By Irina Slav
Back in 2011, when OPEC met to discuss raising oil production to offset the drop in Libya, resulting from the civil war, Saudi Arabia’s Ali al-Naimi called it “one of the worst meetings ever.” That meeting ended without consensus and this is likely to happen again this week, when the cartel meets to discuss another production increase.
The fault line is between Saudi Arabia and Russia, which have both signaled that they are all for a substantial increase in production, of up to 1.5 million bpd, and Iran, Iraq, Libya, and Algeria (to date), which would have a problem raising their production.
The latest remarks from Iran’s Oil Minister are not really encouraging. Bijan Zanganeh said, as quoted by Reuters, that “I don’t believe at this meeting we can reach agreement. OPEC is not the organization to receive instruction from President Trump … OPEC is not part of the Department of Energy of the United States.”
The comment refers to President Trump’s tweets about OPEC artificially pushing prices higher and reports that he personally asked Saudi Arabia’s government to step in and replace soon-to-be-lost Iranian barrels with its own after sanctions kick in.
Zanganeh also said he will be leaving Vienna before OPEC’s meeting with Russia and the other non-member partners in the cut deal. Russia is Iran’s geopolitical ally, but now they are in opposing camps with regard to oil production moves and missing that particular meeting could be a diplomatic move to avoid confrontation.
Russia is the country pushing for the highest increase, of 1.5 million bpd. Energy Minister Alexander Novak said “Oil demand usually grows at the steepest pace in the third quarter … We could face a deficit if we don’t take measures,” echoing widely shared analyst expectations of booming oil demand that they have argued was instrumental in the oil price improvement over the last year or so.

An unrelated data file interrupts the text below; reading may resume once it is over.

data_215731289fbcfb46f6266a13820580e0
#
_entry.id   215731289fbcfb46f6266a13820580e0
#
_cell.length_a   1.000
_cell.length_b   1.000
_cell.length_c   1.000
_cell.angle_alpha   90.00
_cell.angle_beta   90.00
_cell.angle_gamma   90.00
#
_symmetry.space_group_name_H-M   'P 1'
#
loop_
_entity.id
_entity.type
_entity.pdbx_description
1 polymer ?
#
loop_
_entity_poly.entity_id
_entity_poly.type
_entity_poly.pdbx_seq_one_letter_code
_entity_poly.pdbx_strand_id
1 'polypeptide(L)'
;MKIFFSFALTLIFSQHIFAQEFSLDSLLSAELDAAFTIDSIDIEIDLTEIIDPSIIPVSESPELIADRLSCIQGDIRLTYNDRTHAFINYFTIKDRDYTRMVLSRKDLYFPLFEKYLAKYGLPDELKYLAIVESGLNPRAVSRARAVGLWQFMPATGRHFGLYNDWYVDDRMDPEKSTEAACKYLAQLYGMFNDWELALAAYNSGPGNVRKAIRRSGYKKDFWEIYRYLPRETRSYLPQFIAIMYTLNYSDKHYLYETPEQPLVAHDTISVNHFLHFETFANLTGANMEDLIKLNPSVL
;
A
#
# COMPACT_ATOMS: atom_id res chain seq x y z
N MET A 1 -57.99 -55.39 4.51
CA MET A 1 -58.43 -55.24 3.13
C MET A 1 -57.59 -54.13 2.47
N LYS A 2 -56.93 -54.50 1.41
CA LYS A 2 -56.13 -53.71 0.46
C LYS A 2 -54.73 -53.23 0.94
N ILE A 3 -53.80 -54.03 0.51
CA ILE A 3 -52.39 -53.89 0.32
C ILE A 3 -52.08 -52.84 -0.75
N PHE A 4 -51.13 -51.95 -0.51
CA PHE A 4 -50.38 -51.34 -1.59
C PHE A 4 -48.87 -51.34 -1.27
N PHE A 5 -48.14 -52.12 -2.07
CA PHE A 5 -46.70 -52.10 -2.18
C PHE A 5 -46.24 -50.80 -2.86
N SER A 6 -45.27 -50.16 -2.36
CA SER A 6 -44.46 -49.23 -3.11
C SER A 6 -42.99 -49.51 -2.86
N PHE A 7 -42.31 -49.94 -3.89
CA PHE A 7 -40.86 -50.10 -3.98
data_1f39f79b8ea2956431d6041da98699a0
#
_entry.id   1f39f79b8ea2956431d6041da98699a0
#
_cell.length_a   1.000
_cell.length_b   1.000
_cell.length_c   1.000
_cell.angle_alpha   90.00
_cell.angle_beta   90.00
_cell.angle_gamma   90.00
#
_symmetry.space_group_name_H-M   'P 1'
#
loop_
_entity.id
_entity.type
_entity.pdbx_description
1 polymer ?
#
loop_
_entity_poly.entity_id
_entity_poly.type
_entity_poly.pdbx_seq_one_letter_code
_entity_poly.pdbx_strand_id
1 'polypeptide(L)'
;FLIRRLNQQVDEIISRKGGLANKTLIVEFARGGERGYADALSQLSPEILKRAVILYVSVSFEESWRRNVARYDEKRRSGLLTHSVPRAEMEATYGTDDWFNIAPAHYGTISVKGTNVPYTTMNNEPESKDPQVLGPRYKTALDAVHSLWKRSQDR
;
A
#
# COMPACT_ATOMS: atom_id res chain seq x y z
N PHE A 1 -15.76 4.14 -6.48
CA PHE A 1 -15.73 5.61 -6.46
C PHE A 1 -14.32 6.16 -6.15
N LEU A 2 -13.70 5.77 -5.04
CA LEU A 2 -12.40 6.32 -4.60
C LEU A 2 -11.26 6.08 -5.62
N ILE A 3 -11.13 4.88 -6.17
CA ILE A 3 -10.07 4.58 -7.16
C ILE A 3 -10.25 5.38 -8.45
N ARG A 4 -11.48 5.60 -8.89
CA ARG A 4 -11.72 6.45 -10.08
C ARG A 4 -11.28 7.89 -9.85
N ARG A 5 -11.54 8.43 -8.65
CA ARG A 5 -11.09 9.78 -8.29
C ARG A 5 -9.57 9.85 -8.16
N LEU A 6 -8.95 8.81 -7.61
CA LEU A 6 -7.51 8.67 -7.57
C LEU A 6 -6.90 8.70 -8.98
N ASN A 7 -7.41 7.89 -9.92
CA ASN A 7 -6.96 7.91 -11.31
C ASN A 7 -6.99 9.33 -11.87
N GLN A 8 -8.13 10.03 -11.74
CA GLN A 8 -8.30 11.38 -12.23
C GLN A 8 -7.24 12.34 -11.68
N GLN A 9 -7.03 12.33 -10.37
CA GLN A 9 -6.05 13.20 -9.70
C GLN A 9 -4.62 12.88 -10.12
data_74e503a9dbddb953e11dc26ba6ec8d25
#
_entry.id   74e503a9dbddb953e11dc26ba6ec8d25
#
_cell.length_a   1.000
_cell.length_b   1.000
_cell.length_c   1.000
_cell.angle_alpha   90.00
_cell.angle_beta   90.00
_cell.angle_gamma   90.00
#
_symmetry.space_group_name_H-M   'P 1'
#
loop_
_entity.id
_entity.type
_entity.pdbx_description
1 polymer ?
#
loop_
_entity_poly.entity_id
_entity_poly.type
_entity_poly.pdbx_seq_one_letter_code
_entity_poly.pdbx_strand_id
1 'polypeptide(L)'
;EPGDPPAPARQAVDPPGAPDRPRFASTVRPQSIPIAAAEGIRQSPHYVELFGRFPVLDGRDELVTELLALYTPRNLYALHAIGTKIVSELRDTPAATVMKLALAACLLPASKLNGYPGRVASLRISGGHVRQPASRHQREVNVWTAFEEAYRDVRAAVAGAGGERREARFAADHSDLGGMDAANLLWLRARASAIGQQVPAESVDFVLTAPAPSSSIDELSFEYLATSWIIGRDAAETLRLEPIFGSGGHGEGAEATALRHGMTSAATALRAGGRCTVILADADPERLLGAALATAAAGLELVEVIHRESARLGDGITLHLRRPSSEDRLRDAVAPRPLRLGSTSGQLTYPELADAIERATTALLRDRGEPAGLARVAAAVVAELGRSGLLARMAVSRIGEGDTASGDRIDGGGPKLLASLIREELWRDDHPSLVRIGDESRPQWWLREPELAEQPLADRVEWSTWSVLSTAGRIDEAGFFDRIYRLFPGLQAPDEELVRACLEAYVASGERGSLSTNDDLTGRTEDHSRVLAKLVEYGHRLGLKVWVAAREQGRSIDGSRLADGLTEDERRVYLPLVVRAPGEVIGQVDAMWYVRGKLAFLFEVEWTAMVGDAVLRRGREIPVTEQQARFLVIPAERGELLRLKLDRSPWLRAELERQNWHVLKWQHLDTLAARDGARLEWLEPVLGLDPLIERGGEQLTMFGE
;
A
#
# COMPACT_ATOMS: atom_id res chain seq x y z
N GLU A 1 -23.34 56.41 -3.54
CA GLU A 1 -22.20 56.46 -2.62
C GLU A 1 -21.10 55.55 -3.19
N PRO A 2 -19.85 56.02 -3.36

Instrumental as it has been, it is not as robust and unyielding as previously believed. When prices climbed closer to US$80 a barrel, demand growth began to slow down, which for some reason surprised many oil bulls.
This slowdown in demand growth highlighted the fact that the emerging economies that are the biggest drivers behind global oil demand growth are not ready to pay whatever asking price they are offered. They are rather going to bargain for lower prices, which is exactly what India and China did, prompting OPEC to consider an early end to the cuts.
As for the internal fractures within OPEC, it’s also worth noting that two of Saudi Arabia’s Gulf allies—Kuwait and Oman—are also not on board with a quick, major production boost. They seem to be leaning more towards a gradual, and more modest, increase, Reuters reports citing OPEC sources. Indeed, some believe Russia’s 1.5-million-bpd proposal is a tactical move aimed at priming the dissenters for agreement to a more modest increase.
Whether or not this move succeeds—the chance seems to be fifty-fifty right now—OPEC might soon have a bigger problem to deal with. The U.S. Congress is deliberating the No Oil Producing and Exporting Cartels Act, which—if passed—would allow lawsuits against OPEC members for manipulating the market. Need we say that President Trump is an ardent supporter of NOPEC?